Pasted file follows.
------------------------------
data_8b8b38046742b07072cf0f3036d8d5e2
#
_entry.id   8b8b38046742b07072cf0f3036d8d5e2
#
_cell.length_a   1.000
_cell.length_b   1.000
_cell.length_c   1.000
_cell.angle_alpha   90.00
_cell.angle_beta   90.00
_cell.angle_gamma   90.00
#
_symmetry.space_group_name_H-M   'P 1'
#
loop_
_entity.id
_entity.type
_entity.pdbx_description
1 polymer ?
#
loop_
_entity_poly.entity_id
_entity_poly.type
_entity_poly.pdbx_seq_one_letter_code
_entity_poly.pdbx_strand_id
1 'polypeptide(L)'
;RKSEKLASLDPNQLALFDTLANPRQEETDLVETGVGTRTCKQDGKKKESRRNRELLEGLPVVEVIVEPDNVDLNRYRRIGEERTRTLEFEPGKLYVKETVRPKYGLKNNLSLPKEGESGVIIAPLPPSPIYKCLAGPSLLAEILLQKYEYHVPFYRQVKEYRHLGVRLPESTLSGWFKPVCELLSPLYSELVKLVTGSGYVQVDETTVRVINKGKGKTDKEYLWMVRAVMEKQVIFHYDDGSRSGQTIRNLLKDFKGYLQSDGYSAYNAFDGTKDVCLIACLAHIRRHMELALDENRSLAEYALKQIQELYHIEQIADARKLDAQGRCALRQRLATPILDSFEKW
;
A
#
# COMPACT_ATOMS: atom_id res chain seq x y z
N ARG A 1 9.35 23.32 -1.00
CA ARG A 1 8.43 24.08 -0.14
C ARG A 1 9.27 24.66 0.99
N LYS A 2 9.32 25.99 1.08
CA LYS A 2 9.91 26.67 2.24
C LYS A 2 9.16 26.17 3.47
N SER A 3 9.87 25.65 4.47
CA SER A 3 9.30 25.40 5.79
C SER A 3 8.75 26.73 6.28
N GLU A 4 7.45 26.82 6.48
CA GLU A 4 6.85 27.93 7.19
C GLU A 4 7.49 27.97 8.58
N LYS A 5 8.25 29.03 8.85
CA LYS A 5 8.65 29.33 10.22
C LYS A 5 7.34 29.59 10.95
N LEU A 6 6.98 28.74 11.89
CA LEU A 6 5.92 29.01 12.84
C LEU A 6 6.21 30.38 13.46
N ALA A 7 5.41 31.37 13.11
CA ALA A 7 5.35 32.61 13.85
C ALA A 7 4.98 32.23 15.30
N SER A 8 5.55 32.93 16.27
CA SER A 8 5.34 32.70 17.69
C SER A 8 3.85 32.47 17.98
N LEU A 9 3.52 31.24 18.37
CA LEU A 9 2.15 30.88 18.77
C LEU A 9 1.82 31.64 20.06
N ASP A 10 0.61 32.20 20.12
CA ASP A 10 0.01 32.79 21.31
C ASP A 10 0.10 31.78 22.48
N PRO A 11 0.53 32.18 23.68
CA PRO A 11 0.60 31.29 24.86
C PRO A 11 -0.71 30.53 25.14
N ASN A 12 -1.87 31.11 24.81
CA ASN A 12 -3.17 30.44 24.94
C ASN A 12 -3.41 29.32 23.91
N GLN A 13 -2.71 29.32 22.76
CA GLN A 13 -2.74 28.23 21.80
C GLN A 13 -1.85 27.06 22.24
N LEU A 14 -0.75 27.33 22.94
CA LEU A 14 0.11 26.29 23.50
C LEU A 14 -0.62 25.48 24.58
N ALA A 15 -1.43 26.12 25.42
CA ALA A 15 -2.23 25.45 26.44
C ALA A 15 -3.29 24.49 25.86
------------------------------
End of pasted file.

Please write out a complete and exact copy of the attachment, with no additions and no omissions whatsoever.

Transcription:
data_8b8b38046742b07072cf0f3036d8d5e2
#
_entry.id   8b8b38046742b07072cf0f3036d8d5e2
#
_cell.length_a   1.000
_cell.length_b   1.000
_cell.length_c   1.000
_cell.angle_alpha   90.00
_cell.angle_beta   90.00
_cell.angle_gamma   90.00
#
_symmetry.space_group_name_H-M   'P 1'
#
loop_
_entity.id
_entity.type
_entity.pdbx_description
1 polymer ?
#
loop_
_entity_poly.entity_id
_entity_poly.type
_entity_poly.pdbx_seq_one_letter_code
_entity_poly.pdbx_strand_id
1 'polypeptide(L)'
;RKSEKLASLDPNQLALFDTLANPRQEETDLVETGVGTRTCKQDGKKKESRRNRELLEGLPVVEVIVEPDNVDLNRYRRIGEERTRTLEFEPGKLYVKETVRPKYGLKNNLSLPKEGESGVIIAPLPPSPIYKCLAGPSLLAEILLQKYEYHVPFYRQVKEYRHLGVRLPESTLSGWFKPVCELLSPLYSELVKLVTGSGYVQVDETTVRVINKGKGKTDKEYLWMVRAVMEKQVIFHYDDGSRSGQTIRNLLKDFKGYLQSDGYSAYNAFDGTKDVCLIACLAHIRRHMELALDENRSLAEYALKQIQELYHIEQIADARKLDAQGRCALRQRLATPILDSFEKW
;
A
#
# COMPACT_ATOMS: atom_id res chain seq x y z
N ARG A 1 9.35 23.32 -1.00
CA ARG A 1 8.43 24.08 -0.14
C ARG A 1 9.27 24.66 0.99
N LYS A 2 9.32 25.99 1.08
CA LYS A 2 9.91 26.67 2.24
C LYS A 2 9.16 26.17 3.47
N SER A 3 9.87 25.65 4.47
CA SER A 3 9.30 25.40 5.79
C SER A 3 8.75 26.73 6.28
N GLU A 4 7.45 26.82 6.48
CA GLU A 4 6.85 27.93 7.19
C GLU A 4 7.49 27.97 8.58
N LYS A 5 8.25 29.03 8.85
CA LYS A 5 8.65 29.33 10.22
C LYS A 5 7.34 29.59 10.95
N LEU A 6 6.98 28.74 11.89
CA LEU A 6 5.92 29.01 12.84
C LEU A 6 6.21 30.38 13.46
N ALA A 7 5.41 31.37 13.11
CA ALA A 7 5.35 32.61 13.85
C ALA A 7 4.98 32.23 15.30
N SER A 8 5.55 32.93 16.27
CA SER A 8 5.34 32.70 17.69
C SER A 8 3.85 32.47 17.98
N LEU A 9 3.52 31.24 18.37
CA LEU A 9 2.15 30.88 18.77
C LEU A 9 1.82 31.64 20.06
N ASP A 10 0.61 32.20 20.12
CA ASP A 10 0.01 32.79 21.31
C ASP A 10 0.10 31.78 22.48
N PRO A 11 0.53 32.18 23.68
CA PRO A 11 0.60 31.29 24.86
C PRO A 11 -0.71 30.53 25.14
N ASN A 12 -1.87 31.11 24.81
CA ASN A 12 -3.17 30.44 24.94
C ASN A 12 -3.41 29.32 23.91
N GLN A 13 -2.71 29.32 22.76
CA GLN A 13 -2.74 28.23 21.80
C GLN A 13 -1.85 27.06 22.24
N LEU A 14 -0.75 27.33 22.94
CA LEU A 14 0.11 26.29 23.50
C LEU A 14 -0.62 25.48 24.58
N ALA A 15 -1.43 26.12 25.42
CA ALA A 15 -2.23 25.45 26.44
C ALA A 15 -3.29 24.49 25.86